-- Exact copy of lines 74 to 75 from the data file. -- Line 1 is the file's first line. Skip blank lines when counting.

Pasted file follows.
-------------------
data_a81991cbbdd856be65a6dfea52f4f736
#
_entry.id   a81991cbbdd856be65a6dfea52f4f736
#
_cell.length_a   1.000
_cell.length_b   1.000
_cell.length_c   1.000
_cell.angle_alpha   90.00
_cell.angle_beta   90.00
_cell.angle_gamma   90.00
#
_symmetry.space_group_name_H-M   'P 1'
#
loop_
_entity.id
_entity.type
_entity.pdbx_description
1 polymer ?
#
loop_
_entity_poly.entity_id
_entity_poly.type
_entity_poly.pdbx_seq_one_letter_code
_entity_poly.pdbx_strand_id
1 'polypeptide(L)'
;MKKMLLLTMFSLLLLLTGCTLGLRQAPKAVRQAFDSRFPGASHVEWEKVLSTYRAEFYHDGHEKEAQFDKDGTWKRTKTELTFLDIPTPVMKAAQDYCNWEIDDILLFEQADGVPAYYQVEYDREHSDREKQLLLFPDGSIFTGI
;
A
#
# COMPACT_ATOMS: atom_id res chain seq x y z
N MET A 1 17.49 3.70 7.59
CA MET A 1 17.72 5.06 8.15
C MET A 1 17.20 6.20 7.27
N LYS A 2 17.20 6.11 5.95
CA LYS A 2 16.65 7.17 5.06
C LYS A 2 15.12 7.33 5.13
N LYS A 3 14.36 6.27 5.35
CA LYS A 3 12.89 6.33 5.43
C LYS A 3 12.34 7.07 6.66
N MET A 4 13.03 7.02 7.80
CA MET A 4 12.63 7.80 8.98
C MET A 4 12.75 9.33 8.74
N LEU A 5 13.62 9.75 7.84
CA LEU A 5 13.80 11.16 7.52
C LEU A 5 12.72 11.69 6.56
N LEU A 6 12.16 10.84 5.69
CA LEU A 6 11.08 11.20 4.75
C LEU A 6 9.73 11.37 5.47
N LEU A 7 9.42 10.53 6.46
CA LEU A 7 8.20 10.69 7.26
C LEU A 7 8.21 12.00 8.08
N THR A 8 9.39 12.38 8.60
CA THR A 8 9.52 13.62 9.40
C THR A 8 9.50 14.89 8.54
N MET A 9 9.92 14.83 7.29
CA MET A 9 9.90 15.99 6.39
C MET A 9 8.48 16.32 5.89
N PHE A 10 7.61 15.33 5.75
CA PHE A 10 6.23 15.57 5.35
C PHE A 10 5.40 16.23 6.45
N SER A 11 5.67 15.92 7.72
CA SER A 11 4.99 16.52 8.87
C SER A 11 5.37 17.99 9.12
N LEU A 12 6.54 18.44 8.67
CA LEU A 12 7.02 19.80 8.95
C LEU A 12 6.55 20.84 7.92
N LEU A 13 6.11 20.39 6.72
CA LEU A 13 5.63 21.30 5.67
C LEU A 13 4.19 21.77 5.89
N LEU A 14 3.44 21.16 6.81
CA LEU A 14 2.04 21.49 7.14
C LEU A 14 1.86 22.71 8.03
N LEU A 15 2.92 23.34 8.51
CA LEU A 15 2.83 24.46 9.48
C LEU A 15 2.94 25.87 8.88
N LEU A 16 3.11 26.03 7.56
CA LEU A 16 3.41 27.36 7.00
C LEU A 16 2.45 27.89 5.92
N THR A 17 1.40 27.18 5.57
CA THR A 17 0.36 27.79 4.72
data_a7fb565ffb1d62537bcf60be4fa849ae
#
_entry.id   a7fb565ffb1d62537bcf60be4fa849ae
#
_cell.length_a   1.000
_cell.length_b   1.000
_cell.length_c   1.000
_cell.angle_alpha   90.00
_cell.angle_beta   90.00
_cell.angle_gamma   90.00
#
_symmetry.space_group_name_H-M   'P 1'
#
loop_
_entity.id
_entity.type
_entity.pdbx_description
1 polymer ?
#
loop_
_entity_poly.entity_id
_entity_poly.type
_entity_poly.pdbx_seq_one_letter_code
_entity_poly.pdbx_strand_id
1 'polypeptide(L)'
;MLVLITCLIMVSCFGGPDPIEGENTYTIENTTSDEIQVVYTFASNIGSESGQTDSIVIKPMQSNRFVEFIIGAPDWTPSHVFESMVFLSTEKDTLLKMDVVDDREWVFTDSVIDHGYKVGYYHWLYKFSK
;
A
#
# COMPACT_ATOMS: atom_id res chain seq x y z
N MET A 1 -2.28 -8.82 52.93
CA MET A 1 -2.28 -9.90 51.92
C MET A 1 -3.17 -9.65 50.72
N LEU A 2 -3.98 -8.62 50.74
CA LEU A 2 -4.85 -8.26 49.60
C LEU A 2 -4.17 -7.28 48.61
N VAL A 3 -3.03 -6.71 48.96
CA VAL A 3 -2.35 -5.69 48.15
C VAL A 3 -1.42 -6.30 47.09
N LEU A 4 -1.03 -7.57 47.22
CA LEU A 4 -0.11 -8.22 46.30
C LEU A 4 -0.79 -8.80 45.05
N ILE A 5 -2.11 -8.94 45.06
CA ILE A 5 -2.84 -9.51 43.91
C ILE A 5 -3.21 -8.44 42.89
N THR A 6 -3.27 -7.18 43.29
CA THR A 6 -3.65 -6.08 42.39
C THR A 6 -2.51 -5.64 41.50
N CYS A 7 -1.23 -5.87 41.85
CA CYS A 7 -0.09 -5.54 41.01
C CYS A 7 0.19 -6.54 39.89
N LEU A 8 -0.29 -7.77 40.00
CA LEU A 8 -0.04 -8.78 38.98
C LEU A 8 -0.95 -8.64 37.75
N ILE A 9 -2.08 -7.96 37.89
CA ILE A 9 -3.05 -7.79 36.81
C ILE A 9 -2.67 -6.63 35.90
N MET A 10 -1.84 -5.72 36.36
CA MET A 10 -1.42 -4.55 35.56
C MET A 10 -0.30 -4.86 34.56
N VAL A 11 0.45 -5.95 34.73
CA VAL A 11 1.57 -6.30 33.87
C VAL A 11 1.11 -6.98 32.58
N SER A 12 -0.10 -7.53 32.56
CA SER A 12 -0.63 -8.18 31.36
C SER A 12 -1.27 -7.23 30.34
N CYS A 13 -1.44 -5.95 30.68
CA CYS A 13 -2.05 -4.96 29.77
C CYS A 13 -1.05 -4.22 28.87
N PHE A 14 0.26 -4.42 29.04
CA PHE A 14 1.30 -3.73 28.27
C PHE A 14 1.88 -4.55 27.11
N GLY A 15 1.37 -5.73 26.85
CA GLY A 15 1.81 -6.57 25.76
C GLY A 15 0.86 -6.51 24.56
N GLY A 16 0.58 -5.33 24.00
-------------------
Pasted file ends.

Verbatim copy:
CA LEU A 15 2.83 24.46 9.48
C LEU A 15 2.94 25.87 8.88